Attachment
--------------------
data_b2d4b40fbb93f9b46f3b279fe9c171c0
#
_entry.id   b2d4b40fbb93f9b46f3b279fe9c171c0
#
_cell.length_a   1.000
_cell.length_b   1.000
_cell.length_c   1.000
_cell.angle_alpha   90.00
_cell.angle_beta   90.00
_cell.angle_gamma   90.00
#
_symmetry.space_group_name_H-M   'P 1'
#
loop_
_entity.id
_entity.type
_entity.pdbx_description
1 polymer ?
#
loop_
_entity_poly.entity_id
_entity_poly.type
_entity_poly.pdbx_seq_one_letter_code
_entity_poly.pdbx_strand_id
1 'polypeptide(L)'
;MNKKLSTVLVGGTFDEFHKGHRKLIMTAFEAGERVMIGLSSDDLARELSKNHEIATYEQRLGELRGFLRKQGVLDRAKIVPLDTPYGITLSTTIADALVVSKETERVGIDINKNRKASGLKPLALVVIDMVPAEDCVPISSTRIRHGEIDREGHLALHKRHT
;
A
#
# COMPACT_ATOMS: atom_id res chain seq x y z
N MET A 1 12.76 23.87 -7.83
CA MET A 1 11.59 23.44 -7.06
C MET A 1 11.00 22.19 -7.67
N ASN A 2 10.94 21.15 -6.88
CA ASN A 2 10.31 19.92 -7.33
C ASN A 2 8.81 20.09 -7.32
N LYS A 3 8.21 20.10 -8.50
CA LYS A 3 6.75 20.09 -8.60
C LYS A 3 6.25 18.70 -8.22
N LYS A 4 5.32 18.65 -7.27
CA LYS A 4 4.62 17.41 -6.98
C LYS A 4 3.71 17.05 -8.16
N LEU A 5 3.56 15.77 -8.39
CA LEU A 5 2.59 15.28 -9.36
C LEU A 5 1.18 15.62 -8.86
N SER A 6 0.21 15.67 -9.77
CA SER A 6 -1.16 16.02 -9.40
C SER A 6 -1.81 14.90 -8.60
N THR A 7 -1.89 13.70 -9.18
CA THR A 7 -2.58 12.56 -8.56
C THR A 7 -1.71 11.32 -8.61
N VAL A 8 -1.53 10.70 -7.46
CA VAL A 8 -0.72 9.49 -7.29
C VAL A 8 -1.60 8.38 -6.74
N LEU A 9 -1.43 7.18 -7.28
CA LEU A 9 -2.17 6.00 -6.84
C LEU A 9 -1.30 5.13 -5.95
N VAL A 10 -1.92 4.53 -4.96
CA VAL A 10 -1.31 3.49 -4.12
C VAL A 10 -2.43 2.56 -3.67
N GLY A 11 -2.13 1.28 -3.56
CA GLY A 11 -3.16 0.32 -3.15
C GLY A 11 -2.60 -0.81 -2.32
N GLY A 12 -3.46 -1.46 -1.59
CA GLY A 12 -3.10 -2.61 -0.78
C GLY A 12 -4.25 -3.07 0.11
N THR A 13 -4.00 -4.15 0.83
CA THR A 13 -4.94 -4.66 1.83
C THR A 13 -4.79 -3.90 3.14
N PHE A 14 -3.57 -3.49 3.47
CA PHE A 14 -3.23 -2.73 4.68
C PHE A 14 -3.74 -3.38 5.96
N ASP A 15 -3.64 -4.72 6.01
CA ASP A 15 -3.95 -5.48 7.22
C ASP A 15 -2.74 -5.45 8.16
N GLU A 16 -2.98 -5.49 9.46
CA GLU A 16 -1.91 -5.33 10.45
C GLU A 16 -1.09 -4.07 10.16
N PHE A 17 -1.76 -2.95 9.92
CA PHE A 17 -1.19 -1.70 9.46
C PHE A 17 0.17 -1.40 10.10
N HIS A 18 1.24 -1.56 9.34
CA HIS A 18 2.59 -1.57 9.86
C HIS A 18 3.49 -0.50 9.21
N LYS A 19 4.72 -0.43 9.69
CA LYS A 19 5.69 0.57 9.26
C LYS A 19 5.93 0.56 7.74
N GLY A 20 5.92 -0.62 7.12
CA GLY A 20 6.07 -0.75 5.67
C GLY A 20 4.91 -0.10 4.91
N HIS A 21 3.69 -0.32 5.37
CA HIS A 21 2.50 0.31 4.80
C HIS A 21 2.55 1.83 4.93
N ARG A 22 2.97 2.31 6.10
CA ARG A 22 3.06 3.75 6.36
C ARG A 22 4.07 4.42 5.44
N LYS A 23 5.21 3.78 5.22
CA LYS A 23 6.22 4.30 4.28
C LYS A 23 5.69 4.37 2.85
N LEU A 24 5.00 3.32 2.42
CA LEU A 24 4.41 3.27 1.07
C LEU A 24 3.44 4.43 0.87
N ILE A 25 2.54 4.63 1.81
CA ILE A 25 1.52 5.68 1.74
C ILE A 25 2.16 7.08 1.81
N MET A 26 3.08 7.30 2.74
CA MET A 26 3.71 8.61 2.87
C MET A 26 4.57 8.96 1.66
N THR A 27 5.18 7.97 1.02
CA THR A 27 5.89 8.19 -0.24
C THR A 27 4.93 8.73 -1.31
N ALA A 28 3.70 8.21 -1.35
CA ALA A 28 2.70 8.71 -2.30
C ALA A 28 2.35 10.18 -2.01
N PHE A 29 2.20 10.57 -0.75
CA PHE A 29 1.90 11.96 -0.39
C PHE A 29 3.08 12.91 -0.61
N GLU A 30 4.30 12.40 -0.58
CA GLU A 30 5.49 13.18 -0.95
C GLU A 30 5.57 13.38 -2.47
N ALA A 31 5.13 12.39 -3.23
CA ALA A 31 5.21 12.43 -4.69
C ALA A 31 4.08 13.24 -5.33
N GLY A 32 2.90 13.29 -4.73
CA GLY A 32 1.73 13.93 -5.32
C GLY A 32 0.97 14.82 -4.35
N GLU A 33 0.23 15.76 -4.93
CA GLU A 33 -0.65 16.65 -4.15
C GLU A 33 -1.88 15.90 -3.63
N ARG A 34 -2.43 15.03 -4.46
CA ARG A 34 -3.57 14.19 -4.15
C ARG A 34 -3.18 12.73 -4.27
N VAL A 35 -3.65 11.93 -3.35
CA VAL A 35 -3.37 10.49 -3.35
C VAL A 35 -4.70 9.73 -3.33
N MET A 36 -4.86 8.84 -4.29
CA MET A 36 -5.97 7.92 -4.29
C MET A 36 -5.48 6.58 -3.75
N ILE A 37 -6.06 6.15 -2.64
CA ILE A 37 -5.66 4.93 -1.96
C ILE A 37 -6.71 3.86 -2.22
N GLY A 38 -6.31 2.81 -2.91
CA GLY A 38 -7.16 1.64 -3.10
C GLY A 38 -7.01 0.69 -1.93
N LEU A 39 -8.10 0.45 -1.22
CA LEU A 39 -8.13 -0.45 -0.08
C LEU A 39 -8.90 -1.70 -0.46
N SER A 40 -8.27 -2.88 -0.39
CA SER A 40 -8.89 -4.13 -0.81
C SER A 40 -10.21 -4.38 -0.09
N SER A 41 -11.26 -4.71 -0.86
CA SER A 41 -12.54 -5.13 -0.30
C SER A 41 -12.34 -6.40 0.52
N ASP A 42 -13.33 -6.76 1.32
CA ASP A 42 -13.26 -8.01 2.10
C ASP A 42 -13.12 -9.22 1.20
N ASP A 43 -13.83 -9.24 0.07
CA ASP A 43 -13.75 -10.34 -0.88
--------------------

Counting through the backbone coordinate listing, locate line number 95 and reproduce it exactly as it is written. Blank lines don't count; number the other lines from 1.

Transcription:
CA ARG A 22 3.06 3.75 6.36